We Were Liars
by E. Lockhart
I've heard it said that this is a retelling of King Lear, but it's a vastly imaginative one, set across New England American dynasties. I loved the atmosphere and the voice. I loved the magical realism. Most of all, I loved the sense of anticipation. You know things are going to go bad, but you don't know exactly how. I wanted so much to reach into the world and change the ending, and I think that is the biggest compliment to the author that you can give. It felt so real, and I cared about the characters so much.

What Angels Fear
by C. S. Harris
Another favorite series, this one historical. I love the complicated romance here, the chance to see the darker side to Regency politics, which are so often shown in Regency romance with a very different slant. This is the beginning of police work and detecting in England officially, and you get to see the nobility and the ordinary folks side by side. You see the results of war and infidelity. Sebastian St. Cyr is estranged from his father. He wasn't supposed to be the heir anyway. He had older brothers, but they died one by one, until his father was left with him, though he always hated his son in the early years. And Sebastian's mother died a tragic death, as well. Sebastian attached himself to a courtesan/actress, sure he would marry her, but she refused. Now he is trapped in a marriage with the daughter of his worst enemy. Perfect stakes and backdrop for great storytelling.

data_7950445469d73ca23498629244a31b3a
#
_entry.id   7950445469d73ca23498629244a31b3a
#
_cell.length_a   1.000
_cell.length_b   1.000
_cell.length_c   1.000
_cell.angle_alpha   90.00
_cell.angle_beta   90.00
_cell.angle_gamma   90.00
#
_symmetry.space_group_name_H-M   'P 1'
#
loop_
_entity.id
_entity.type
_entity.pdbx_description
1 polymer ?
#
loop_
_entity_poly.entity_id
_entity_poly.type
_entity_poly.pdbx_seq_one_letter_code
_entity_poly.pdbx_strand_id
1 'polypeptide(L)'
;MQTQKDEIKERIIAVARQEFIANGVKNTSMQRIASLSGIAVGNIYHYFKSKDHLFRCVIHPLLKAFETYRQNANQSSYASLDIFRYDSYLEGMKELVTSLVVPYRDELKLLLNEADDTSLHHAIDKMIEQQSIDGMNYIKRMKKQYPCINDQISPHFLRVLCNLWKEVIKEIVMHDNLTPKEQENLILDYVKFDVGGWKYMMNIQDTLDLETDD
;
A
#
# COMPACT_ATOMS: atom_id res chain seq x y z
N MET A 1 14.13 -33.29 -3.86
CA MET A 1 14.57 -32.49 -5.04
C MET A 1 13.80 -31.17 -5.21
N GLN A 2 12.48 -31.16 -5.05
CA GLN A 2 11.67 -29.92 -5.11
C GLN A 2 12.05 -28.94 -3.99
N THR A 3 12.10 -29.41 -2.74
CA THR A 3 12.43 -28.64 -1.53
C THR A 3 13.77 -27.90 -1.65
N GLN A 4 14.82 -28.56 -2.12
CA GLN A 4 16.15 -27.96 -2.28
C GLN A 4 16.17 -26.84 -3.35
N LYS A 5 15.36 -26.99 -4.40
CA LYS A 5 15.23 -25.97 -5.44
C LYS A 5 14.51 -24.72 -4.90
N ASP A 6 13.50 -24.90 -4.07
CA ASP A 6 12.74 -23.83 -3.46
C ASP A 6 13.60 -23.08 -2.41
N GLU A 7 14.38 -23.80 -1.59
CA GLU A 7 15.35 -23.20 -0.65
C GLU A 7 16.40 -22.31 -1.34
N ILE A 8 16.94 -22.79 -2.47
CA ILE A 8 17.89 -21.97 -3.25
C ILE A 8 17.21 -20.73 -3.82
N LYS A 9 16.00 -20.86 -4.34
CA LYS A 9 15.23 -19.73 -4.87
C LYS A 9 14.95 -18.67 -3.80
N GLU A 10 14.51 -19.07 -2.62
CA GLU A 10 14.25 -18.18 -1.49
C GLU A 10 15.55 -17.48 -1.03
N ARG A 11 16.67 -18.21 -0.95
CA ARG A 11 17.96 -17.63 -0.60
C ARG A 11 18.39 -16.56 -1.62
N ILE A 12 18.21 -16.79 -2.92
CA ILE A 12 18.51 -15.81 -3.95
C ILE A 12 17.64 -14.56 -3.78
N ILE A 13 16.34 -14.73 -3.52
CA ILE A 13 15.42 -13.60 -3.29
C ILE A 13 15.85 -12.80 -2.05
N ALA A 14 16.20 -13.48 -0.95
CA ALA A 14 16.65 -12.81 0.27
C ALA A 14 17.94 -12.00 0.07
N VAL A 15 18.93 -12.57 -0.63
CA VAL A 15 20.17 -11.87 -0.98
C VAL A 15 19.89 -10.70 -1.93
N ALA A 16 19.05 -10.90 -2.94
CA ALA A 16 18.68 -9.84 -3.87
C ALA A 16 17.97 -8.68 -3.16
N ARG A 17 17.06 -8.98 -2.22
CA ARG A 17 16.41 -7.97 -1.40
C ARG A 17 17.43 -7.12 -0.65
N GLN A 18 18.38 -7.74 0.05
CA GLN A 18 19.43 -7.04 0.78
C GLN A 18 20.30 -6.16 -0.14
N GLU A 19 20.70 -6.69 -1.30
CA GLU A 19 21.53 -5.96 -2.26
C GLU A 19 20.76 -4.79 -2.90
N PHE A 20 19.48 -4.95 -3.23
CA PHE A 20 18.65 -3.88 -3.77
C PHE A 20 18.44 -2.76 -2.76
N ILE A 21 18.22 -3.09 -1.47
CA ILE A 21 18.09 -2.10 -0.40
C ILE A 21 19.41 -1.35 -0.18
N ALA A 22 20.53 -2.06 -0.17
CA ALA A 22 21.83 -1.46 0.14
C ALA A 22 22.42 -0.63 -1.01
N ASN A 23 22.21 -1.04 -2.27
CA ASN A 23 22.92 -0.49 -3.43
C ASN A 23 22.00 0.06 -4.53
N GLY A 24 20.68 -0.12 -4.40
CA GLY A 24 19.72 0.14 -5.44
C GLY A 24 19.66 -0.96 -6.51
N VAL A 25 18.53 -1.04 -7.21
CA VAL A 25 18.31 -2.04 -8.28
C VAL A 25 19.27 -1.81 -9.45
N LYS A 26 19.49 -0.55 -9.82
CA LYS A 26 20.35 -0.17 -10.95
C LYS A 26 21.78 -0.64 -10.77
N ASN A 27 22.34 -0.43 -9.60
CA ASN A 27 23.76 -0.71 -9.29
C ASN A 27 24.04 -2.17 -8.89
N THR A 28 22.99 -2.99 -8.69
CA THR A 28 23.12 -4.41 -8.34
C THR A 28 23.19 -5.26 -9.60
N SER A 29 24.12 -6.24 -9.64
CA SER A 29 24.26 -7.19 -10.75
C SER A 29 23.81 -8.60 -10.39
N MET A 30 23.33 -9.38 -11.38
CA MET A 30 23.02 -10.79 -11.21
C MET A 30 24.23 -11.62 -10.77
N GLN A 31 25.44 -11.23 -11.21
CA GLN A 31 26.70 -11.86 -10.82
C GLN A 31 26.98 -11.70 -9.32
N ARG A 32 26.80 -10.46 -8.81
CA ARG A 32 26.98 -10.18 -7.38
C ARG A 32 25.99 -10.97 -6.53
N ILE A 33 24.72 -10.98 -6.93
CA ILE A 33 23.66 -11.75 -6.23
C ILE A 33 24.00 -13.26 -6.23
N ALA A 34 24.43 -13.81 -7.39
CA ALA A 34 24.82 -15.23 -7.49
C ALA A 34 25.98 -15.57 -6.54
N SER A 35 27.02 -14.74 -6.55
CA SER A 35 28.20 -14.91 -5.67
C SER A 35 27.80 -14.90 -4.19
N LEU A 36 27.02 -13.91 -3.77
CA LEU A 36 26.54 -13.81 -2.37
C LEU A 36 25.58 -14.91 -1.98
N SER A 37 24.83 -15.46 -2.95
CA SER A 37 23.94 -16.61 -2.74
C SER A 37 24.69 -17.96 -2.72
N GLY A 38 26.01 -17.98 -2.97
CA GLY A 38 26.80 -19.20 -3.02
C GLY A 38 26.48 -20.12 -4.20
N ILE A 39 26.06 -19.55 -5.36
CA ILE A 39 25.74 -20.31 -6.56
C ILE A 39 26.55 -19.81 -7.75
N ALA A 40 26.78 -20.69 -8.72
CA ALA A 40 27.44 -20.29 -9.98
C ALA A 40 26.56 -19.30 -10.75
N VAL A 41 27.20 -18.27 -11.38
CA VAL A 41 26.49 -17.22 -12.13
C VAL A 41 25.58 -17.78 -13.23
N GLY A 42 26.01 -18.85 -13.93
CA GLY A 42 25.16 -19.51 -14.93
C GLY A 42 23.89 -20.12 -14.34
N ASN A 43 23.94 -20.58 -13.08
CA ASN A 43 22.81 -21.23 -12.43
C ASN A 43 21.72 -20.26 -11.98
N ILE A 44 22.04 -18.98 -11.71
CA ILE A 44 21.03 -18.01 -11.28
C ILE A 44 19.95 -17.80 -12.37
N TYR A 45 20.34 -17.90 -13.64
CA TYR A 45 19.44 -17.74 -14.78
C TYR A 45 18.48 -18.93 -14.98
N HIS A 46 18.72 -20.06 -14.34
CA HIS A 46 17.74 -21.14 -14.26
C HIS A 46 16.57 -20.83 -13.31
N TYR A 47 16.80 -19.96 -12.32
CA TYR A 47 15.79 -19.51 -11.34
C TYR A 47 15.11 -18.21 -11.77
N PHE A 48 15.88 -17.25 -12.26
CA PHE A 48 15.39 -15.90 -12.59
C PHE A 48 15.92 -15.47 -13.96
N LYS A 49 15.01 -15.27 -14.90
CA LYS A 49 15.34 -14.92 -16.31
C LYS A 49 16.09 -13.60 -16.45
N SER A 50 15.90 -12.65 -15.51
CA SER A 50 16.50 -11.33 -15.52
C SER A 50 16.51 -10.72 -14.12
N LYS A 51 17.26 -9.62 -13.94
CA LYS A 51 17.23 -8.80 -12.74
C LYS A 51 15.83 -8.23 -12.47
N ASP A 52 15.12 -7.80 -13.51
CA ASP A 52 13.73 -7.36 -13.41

The CaterStreet Hangman
by Anne Perry
This is the first in the Thomas and Charlotte Pitt series, another of my favorites. Rich historical details, plus a great marriage relationship that develops as the series grows. I see very few authors capable of showing a marriage this believable. There are plenty of ups and downs, but I love Charlotte and Thomas Pitt. The series has grown past the detective origins and is now more of a political thriller, but it makes sense. I love even the smaller characters like the housemaids and Aunt Vespasia.

The Face of a Stranger
by Anne Perry